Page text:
You are not too clever to be scammed. Put your smugness away.


Sometimes, we have to be reminded that con artists — especially with the help of advanced technology — thrive because they win people’s trust.

It’s right in the name. “Con” stands for confidence.

Con artists also lean into folks’ fear factor. The more panicked the target, the better odds of success.

Last week, a personal finance writer at New York Magazine bravely revealed she had been conned out of $50,000 — money she handed over to swindlers in a shoe box.

Charlotte Cowles shared how scammers pretending to be from Amazon, the Federal Trade Commission and the Central Intelligence Agency frightened her so badly that all her usual skepticism was overruled. She was convinced she and her family were in “imminent danger.”

What everyone can learn from the woman who lost $50,000 to a scam

Since Cowles’s revelation, media outlets have been pointing out where the con could have been detected had she remained calm. Then she might have questioned the request for cash, or the probability that it really was the CIA, FTC and Amazon calling. And, no, the government won’t ask you to pay money to avoid being arrested. Don’t forget that telephone numbers can be spoofed to make you believe the call is legitimate.

Natural-born skeptics might shake their heads at what they view as the gullibility of scam victims. You may consider yourself scam-proof.

But the sophistication of today’s schemes can snare even the most cynical among us.

Consumers reported losing more than $10 billion to fraud in 2023, a 14 percent increase over the previous year, according to FTC data. It was a milestone benchmark, the agency said.

The FTC said some of the largest losses in 2023 were due to investment scams — more than $4.6 billion. Impostor scams, such as the type that snared Cowles, saw losses of nearly $2.7 billion.

It’s worth noting that the numbers only reflect people who reported being scammed.

Are you smarter than a scammer? Play this game.

I had to stifle my own self-righteousness after reading Cowles’s viral confession. Until it reminded me of how I was once conned 23 years ago.

At the time, it was an ATM scheme targeting women working out at recreational facilities in Virginia and Maryland. Here’s what happened.

I made the mistake of leaving my purse in the car. I thought I had safely and secretly tucked it away, but the crook had been watching when I hid it in the back seat.

Shortly after my aerobics class started, the crook called the community center pretending to be a bank manager.

“Is your purse missing?” he asked.

I asked him to wait while I checked my car. Sure enough, a window was broken and my purse was gone.

The fake bank manager said he caught the man who had snatched my purse. The thief had allegedly confessed, which was how the caller knew where to find me.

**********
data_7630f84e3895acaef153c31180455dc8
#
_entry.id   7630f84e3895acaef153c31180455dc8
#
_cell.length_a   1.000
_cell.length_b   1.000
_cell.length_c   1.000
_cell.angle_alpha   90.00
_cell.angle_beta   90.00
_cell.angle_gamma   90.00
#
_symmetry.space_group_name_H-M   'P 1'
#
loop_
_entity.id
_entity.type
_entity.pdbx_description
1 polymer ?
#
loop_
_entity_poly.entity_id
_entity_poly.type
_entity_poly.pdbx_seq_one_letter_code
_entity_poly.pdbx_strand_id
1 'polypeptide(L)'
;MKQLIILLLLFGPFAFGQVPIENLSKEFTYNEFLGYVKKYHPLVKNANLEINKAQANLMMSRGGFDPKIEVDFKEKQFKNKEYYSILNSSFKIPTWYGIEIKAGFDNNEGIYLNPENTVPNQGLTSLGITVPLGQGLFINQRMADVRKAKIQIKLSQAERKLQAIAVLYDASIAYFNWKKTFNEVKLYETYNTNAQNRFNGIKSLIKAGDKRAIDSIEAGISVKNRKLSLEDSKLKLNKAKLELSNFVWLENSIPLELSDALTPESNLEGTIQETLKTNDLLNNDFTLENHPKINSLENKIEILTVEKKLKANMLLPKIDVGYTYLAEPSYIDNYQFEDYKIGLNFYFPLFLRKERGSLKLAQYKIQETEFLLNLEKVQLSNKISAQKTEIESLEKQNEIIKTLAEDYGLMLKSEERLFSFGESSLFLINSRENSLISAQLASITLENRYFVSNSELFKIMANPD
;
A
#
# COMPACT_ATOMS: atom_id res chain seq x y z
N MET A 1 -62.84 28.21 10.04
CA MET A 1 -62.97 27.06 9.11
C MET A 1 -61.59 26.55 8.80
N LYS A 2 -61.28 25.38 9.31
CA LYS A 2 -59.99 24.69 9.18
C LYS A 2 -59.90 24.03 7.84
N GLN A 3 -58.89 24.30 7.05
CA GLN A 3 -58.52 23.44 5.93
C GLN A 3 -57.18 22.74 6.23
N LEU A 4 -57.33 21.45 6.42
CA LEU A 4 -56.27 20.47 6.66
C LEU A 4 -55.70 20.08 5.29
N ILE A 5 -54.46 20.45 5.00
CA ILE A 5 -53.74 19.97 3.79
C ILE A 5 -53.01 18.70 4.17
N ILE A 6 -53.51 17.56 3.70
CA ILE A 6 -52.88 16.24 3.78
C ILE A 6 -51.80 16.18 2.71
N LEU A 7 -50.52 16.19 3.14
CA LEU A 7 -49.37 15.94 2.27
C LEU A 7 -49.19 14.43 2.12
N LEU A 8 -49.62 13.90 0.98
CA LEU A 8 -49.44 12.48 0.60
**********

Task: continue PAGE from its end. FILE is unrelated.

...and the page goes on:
Mad at myself and sobbing, the impostor said I should take a few minutes to calm down. He was professional, reassuring and compassionate.

He said he would immediately cancel my bank card. He said that I shouldn’t worry, that this happens all the time and the bank would reimburse me if any money had been stolen from my account.

He said he was happy for me because now I wouldn’t have to replace my credit cards and driver’s license.

Then he told an incredible tale.

He described how he noticed broken glass in my purse as the guy tried to use my ATM card. He said he chased him down and held him until the police arrived.

He had, by this point, earned my trust. That’s when the real purpose of the theft emerged.

A former White House scientist was scammed out of $655,000. Then came the IRS.

The crook said he wanted me to verify the contents of my purse and some financial information. He asked how much money I had in my wallet so he could check whether any cash was missing. Finally, he asked for the personal identification number, or PIN, for my debit card. He needed it, he said, so he could cancel the number and issue another code.

This man had methodically chipped away at my normal wariness with his warmth.

He ended up withdrawing $500 from my bank account. He would have gotten more if not for two things. I had a daily limit set for my debit card and the police officer who responded to the 911 call had me call the bank — the real number — and my checking and savings accounts were immediately closed.

I got my money back, thank goodness, but I spent a lot of time afterward berating myself for failing to spot what in retrospect were red flags. If only I had kept my cool.

Yet, I wasn’t prepared for how that criminal would use my hysteria to quash my common sense.

Congress saddled scam victims with taxes. A new bill would change that.

Smart people can be conned. Reality TV producer Andy Cohen fell for an impostor scam earlier this year.

You might read or hear about scams, shake your head, and declare you would never fall for such schemes. Consider that even if you’ve escaped being victimized, there is probably someone in your family, workplace, or religious community who will be or has been scammed.

If you want more personal finance advice that’s timeless, order your copy of Michelle Singletary’s Money Milestones.

After I first shared my story in 2001, some readers called me a fool. Cowles has received similar criticism.

We silence victims by shaming them. We need more people willing to come forward to help combat this epidemic of financial crimes. But they won’t talk about how they fell for the fraud if we are judgmental. Every story serves as a caution for others.

So put your smugness away, because the swindles are becoming more elaborate, and you may find you’re not too clever to be conned.



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